As Platfora, yet another Hadoop-powered startup, secures $5.7million from Andreessen-Horowitz, Bloomberg BusinessWeek offers the CEO Guide to Hadoop. The BusinessWeek articles illustrate some of the ways that companies from Wal-Mart to IBM are benefiting from big data, and provide some of the language that executives will need before they turn up in the data center and demand “a Hadoop.” Platfora’s release, on the other hand, suggests that big data technologies aren’t necessarily ready to be let loose on the wider world. Derrick Harris remarked that “It all sounds great on paper, but there is at least one catch to Platfora: Customers will still have to employ at least a few Hadoop-savvy folks to manage their Hadoop clusters.” Also discussing Platfora, Jeff Kelly noted that “Hadoop is still an immature and rapidly developing software framework and I think an iterative approach towards Big Data analytics is the more prudent model.” For most, the promise of big data insight with Excel-like simplicity is still a long way from being true. The benefits are there for the taking, but a lot of this stuff remains hard to get running.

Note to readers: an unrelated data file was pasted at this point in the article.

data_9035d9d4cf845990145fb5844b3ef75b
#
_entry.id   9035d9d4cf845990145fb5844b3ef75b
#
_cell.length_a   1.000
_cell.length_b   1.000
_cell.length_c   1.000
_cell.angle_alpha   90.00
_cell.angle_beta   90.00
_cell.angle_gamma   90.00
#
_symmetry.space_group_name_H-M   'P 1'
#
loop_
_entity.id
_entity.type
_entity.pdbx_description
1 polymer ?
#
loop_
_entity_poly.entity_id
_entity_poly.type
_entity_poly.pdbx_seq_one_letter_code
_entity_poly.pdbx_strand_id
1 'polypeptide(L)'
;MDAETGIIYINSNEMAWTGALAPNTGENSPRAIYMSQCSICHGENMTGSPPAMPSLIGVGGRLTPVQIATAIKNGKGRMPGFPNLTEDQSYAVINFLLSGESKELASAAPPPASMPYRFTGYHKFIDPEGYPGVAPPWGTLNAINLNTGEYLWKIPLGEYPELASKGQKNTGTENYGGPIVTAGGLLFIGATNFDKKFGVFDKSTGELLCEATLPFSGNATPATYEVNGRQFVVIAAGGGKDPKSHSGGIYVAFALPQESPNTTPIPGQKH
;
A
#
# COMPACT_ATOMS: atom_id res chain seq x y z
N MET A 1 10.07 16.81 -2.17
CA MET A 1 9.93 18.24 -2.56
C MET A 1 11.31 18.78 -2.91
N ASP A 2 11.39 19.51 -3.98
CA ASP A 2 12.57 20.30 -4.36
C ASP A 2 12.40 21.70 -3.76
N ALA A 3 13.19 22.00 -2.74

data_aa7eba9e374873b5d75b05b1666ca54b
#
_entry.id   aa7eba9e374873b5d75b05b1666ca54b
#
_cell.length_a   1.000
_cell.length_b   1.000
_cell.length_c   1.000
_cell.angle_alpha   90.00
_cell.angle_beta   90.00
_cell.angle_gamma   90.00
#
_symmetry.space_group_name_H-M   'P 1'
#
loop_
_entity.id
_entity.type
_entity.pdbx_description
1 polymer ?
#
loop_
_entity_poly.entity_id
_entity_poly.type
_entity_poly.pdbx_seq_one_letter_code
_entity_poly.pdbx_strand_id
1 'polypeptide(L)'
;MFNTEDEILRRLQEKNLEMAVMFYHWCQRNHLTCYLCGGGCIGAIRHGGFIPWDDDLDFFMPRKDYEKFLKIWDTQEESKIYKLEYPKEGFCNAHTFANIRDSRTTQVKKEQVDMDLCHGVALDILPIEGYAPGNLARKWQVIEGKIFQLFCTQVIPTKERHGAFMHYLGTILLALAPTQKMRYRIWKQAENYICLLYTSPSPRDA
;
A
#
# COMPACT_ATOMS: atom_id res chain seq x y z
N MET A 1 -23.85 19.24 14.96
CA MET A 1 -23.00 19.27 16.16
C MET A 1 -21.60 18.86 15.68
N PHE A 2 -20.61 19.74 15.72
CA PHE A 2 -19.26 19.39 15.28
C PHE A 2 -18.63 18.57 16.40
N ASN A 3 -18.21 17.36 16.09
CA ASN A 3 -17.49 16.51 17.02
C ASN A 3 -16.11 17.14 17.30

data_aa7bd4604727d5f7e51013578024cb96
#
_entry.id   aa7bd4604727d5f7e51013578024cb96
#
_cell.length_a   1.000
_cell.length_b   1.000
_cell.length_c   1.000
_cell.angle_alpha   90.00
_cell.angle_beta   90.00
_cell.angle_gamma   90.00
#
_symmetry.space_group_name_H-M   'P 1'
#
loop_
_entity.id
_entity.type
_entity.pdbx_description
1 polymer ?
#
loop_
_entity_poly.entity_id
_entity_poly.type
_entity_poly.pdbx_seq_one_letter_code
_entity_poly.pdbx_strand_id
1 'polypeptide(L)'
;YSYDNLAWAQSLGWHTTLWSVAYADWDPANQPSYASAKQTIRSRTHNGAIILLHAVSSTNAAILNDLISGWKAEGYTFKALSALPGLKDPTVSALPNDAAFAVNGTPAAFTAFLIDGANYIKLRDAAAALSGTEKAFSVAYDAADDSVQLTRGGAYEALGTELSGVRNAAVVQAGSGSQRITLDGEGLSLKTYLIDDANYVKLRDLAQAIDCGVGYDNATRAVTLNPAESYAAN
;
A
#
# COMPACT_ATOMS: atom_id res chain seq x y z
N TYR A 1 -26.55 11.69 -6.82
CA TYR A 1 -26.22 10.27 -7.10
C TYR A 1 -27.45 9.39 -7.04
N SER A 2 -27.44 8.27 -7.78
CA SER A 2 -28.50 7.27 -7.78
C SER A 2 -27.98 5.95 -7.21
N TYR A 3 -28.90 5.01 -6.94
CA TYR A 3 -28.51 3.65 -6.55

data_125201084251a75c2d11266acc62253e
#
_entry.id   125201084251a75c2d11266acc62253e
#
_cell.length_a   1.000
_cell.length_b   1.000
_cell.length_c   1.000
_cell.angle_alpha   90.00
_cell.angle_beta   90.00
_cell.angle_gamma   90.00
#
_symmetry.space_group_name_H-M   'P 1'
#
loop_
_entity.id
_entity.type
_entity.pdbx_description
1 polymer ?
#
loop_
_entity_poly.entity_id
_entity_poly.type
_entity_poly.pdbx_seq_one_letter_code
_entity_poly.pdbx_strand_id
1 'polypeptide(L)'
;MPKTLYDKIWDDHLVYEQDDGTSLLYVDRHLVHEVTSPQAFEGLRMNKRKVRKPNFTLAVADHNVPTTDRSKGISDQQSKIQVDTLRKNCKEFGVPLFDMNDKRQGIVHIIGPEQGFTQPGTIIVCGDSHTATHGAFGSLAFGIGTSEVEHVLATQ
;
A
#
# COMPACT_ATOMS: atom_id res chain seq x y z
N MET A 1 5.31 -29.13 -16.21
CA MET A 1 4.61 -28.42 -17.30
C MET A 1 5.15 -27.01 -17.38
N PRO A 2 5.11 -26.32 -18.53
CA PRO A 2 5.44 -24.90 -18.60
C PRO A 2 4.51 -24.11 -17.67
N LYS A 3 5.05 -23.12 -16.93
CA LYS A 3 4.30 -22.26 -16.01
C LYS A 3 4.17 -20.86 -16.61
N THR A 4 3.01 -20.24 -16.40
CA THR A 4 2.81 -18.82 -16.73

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Hewlett Packard today announced a closed beta of HP Cloud Services; the company’s attempt to compete at scale with Amazon’s market dominating Infrastructure as a Service (IaaS) offering. HP is claiming “integration of OpenStack,” but GigaOM’s Derrick Harris is amongst those questioning the extent to which HP’s new baby is relying upon the open source code. One of OpenStack’s promises was interoperability; the ability to move from a Rackspace cloud to a Dell cloud to an HP cloud, all powered by the same codebase. If — as appears the case here — HP has tweaked and fiddled, and built dependencies to their own hardware and software, that interoperability will be very limited. Derrick concludes, “when beta users start talking and when HP opens the doors on its cloud services to the public, then we’ll see how HP really stacks up as a cloud computing provider.” Indeed.